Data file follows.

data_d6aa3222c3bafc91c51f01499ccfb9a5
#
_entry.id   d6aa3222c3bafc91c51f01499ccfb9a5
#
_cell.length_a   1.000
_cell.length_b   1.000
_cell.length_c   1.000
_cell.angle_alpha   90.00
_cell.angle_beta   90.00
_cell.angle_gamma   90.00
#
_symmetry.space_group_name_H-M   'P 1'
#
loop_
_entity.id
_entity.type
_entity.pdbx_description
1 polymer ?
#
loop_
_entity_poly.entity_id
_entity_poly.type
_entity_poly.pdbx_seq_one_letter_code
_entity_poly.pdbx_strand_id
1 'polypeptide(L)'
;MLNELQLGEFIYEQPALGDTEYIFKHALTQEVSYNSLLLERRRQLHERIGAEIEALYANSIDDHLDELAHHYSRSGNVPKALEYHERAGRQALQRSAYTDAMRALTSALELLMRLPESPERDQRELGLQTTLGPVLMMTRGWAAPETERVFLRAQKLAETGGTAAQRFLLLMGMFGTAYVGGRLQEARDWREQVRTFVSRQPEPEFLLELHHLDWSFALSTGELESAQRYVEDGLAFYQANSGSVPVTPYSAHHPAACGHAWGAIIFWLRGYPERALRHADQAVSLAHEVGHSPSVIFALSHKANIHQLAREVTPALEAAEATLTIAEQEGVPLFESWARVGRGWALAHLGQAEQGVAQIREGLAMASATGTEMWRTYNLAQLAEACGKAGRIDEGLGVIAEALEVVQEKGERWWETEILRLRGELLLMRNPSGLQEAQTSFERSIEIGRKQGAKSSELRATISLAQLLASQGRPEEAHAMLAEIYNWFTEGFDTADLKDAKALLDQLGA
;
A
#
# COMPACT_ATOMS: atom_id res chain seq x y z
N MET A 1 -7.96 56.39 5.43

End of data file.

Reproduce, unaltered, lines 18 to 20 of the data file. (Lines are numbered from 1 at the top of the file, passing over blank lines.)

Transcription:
1 polymer ?
#
loop_